```Z(0) = (5 / 19+3) * (6 / 19+3) * (2 / 19+3) * (19 / 40)
= 4/22 * 5/22 * 1/22 * 19/40
= 0.1818 * 0.2273 * 0.0435 * 0.4750
= 0.0027```

The last term, 19/40, is the probability of class 0. In the first three terms, the numerator is a smoothed joined number. The denominator is the raw number of classes with 3 (number of predictor values) added to compensate for smoothing.

For class 1, the proof term is:

```Z(1) = (1 / 14+3) * (3 / 14+3) * (6 / 14+3) * (14 / 40)
= 1/17 * 3/17 * 6/17 * 14/40
= 0.0588 * 0.1765 * 0.3529 * 0.3500
= 0.0013```

And for class 2, the proof term is:

```Z(2) = (2 / 7+3) * (3 / 7+3) * (2 / 7+3) * (7 / 40)
= 2/10 * 3/10 * 2/10 * 7/40
= 0.2000 * 0.3000 * 0.2000 * 0.1750
= 0.0021```

The largest proof term is associated with class 0, so it is the predicted class. To make proof terms easier to compare, they are often normalized so that their sum is 1.0. The sum of the proof terms is 0.0027 + 0.0013 + 0.0021 = 0.0061. The normalized (pseudo-probabilities) are:

```P(class 0) = 0.0027 / 0.0061 = 0.4418
P(class 1) = 0.0013 / 0.0061 = 0.2116
P(class 2) = 0.0021 / 0.0061 = 0.3466```

Since each proof term is the product of values ​​less than 1, it is possible that the calculation will run into problems. Therefore, in practice, the calculation of proof terms uses the mathematical log() of each value which allows additions and subtractions instead of multiplications and divisions.

The demo program

The complete demo program, with some minor modifications to save space, is shown in List 1. To create the program, I launched Visual Studio and created a new C# .NET Core console application named NaiveBayes. I used Visual Studio 2019 (Free Community Edition), but the demo has no major dependencies, so any version of Visual Studio will work fine. You can also use the Visual Studio Code program.

Once the template code loaded, in the editor window, I removed all unnecessary namespace references, leaving only the reference to the top-level System namespace. In the Solution Explorer window, I right-clicked the Program.cs file, renamed it to the more descriptive NaiveBayesProgram.cs, and allowed Visual Studio to automatically rename the class Program in NaiveBayesProgram.

List 1:
Complete Naive Bayes demo code

```using System;
namespace NaiveBayes
{
class NaiveBayesProgram
{
static void Main(string[] args)
{
Console.WriteLine("nBegin naive Bayes classification ");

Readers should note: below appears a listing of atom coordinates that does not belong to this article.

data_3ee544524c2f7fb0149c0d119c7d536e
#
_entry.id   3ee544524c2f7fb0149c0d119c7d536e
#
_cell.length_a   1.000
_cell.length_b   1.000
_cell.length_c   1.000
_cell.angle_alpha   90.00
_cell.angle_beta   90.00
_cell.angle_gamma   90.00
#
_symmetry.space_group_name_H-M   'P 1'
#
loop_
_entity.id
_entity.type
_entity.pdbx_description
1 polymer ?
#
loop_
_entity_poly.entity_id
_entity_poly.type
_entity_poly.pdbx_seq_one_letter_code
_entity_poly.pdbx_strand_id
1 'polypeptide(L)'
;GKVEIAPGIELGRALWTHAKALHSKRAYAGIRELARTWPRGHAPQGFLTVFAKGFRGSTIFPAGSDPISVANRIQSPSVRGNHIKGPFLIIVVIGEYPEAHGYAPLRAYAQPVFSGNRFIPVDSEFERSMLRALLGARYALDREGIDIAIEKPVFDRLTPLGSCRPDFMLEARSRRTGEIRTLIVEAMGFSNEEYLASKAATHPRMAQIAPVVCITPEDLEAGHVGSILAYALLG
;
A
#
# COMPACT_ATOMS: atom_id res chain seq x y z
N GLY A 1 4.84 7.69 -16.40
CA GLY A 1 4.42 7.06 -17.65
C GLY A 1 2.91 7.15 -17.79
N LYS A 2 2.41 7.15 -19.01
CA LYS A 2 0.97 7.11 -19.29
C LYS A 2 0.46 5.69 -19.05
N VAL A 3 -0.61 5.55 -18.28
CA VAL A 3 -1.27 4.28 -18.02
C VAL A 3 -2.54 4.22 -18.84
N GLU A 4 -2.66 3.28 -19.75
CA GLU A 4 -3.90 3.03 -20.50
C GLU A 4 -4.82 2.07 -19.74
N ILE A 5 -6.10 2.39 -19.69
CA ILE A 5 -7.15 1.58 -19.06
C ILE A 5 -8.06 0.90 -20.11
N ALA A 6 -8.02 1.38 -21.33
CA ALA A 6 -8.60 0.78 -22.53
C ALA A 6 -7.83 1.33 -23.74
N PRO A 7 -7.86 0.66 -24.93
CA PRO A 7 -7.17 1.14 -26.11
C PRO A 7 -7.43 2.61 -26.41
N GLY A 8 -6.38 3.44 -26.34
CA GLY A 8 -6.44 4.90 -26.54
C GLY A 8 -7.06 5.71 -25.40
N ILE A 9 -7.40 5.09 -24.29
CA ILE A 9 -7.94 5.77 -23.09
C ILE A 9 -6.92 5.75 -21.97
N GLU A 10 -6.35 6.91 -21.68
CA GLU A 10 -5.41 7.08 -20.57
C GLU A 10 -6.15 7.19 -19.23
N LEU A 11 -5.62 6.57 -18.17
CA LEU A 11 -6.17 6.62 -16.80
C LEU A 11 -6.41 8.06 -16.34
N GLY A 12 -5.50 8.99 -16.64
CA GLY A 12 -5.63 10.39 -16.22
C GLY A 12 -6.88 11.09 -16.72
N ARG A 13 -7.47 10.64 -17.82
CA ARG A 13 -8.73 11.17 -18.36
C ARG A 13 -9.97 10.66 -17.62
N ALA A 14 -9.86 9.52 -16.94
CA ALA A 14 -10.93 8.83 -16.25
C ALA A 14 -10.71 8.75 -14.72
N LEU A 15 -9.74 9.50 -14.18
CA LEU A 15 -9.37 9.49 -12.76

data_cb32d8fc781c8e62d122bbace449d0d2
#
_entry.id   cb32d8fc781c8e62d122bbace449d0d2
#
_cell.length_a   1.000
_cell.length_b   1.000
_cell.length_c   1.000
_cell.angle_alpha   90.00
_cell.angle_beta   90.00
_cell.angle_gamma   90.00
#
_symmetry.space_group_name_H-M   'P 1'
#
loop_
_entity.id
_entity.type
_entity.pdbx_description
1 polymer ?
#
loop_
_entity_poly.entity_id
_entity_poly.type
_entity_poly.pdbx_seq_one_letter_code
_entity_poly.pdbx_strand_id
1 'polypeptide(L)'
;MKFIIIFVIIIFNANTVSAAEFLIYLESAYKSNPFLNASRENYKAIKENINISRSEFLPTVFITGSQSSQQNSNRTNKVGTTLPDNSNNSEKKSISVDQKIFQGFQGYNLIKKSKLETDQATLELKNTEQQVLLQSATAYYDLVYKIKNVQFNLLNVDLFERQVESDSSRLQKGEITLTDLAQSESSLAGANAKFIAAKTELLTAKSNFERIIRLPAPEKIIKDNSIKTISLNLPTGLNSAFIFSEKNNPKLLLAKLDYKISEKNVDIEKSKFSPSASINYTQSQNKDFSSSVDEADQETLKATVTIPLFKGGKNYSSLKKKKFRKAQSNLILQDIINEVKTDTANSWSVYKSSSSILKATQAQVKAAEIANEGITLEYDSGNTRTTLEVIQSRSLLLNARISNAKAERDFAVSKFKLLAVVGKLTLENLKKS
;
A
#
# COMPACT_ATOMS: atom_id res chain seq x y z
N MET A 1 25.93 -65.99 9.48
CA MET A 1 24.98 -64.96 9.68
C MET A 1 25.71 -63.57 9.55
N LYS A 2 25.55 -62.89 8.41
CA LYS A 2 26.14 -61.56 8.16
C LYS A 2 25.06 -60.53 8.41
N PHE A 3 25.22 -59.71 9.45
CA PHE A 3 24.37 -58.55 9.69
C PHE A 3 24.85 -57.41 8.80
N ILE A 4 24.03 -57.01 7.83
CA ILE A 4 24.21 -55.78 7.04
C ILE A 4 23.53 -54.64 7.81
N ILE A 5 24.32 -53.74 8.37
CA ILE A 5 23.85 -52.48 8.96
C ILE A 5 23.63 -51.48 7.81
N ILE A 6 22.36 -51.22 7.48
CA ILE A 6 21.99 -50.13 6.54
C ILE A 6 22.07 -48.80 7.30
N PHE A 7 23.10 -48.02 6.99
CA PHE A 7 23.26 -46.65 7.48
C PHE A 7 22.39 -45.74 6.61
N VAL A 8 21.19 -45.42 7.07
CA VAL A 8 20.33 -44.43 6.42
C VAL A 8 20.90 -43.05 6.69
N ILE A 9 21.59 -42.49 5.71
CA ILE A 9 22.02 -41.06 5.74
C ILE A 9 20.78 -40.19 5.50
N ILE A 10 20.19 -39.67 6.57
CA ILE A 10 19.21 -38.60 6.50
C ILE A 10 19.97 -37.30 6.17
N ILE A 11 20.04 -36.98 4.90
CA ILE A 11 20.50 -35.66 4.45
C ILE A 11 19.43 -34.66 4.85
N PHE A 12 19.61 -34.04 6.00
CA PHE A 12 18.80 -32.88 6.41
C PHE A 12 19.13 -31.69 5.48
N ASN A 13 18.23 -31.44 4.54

string[][] data = GetData();
Console.WriteLine("nData looks like: ");
Console.WriteLine("actor  green  korea  1");
Console.WriteLine("baker  green  italy  0");
Console.WriteLine("diver  hazel  japan  0");
Console.WriteLine("diver  green  japan  1");
Console.WriteLine("clerk  hazel  japan  2");
Console.WriteLine(" . . . ");

int nx = 3;  // number predictors (job, eye, country)
int nc = 3;  // number classes (0, 1, 2)
int N = 40;  // number data items

int[][] jointCounts = new int[nx][];
for (int i = 0; i < nx; ++i)
jointCounts[i] = new int[nc];

int[] yCounts = new int[nc];

string[] X = new string[] { "baker", "hazel", "italy"};
Console.WriteLine("nItem to classify: ");
Console.WriteLine("baker  hazel  italy");

for (int i = 0; i < N; ++i) {   // compute joint counts
int y = int.Parse(data[i][nx]);  // get the class as int
++yCounts[y];
for (int j = 0; j < nx; ++j) {
if (data[i][j] == X[j])
++jointCounts[j][y];
}
}

for (int i = 0; i < nx; ++i)  // Laplacian smoothing
for (int j = 0; j < nc; ++j)
++jointCounts[i][j];

Console.WriteLine("nJoint counts (smoothed): ");
Console.WriteLine("0 1 2 ");
Console.WriteLine("------");
ShowMatrix(jointCounts);

Console.WriteLine("nClass counts (raw): ");
ShowVector(yCounts);

// compute evidence terms
double[] eTerms = new double[nc];
for (int k = 0; k < nc; ++k)
{
double v = 1.0;  // direct approach
for (int j = 0; j < nx; ++j)
v *= (jointCounts[j][k] * 1.0) / (yCounts[k] + nx);
v *= (yCounts[k] * 1.0) / N;
eTerms[k] = v;

//double v = 0.0;  // use logs to avoid underflow
//for (int j = 0; j < nx; ++j)
//  v += Math.Log(jointCounts[j][k]) - Math.Log(yCounts[k] + nx);
//v += Math.Log(yCounts[k]) - Math.Log(N);
//eTerms[k] = Math.Exp(v);
}

Console.WriteLine("nEvidence terms for each class: ");
ShowVector(eTerms);

double evidence = 0.0;
for (int k = 0; k < nc; ++k)
evidence += eTerms[k];

double[] probs = new double[nc];
for (int k = 0; k < nc; ++k)
probs[k] = eTerms[k] / evidence;

Console.WriteLine("nPseudo-probabilities each class: ");
ShowVector(probs);

Console.WriteLine("nEnd naive Bayes demo ");